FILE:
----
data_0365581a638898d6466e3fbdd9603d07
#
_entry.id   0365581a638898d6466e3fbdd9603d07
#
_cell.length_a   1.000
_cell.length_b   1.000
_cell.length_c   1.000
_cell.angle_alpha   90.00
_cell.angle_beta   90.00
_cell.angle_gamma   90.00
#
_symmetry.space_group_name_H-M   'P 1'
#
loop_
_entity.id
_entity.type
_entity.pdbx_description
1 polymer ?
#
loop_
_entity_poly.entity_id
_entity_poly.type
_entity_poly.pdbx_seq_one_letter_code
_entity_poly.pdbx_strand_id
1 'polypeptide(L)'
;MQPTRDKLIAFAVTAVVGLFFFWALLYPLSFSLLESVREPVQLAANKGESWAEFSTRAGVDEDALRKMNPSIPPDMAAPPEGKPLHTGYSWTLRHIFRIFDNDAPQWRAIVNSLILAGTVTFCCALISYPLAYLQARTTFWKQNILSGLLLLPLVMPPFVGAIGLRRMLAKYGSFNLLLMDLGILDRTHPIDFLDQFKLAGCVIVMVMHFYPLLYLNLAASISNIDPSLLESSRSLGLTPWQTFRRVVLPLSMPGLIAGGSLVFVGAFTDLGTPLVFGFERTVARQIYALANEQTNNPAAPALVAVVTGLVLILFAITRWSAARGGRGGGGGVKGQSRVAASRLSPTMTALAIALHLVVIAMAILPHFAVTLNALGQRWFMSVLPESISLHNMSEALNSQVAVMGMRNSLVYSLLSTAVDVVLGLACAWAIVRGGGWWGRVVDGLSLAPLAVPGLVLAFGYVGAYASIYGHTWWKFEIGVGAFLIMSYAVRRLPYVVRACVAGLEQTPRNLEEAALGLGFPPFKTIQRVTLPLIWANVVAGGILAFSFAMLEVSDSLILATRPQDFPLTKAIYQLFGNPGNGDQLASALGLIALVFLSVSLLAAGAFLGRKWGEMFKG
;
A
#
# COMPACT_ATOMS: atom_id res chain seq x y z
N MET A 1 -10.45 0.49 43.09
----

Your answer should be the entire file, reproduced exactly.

data_0365581a638898d6466e3fbdd9603d07
#
_entry.id   0365581a638898d6466e3fbdd9603d07
#
_cell.length_a   1.000
_cell.length_b   1.000
_cell.length_c   1.000
_cell.angle_alpha   90.00
_cell.angle_beta   90.00
_cell.angle_gamma   90.00
#
_symmetry.space_group_name_H-M   'P 1'
#
loop_
_entity.id
_entity.type
_entity.pdbx_description
1 polymer ?
#
loop_
_entity_poly.entity_id
_entity_poly.type
_entity_poly.pdbx_seq_one_letter_code
_entity_poly.pdbx_strand_id
1 'polypeptide(L)'
;MQPTRDKLIAFAVTAVVGLFFFWALLYPLSFSLLESVREPVQLAANKGESWAEFSTRAGVDEDALRKMNPSIPPDMAAPPEGKPLHTGYSWTLRHIFRIFDNDAPQWRAIVNSLILAGTVTFCCALISYPLAYLQARTTFWKQNILSGLLLLPLVMPPFVGAIGLRRMLAKYGSFNLLLMDLGILDRTHPIDFLDQFKLAGCVIVMVMHFYPLLYLNLAASISNIDPSLLESSRSLGLTPWQTFRRVVLPLSMPGLIAGGSLVFVGAFTDLGTPLVFGFERTVARQIYALANEQTNNPAAPALVAVVTGLVLILFAITRWSAARGGRGGGGGVKGQSRVAASRLSPTMTALAIALHLVVIAMAILPHFAVTLNALGQRWFMSVLPESISLHNMSEALNSQVAVMGMRNSLVYSLLSTAVDVVLGLACAWAIVRGGGWWGRVVDGLSLAPLAVPGLVLAFGYVGAYASIYGHTWWKFEIGVGAFLIMSYAVRRLPYVVRACVAGLEQTPRNLEEAALGLGFPPFKTIQRVTLPLIWANVVAGGILAFSFAMLEVSDSLILATRPQDFPLTKAIYQLFGNPGNGDQLASALGLIALVFLSVSLLAAGAFLGRKWGEMFKG
;
A
#
# COMPACT_ATOMS: atom_id res chain seq x y z
N MET A 1 -10.45 0.49 43.09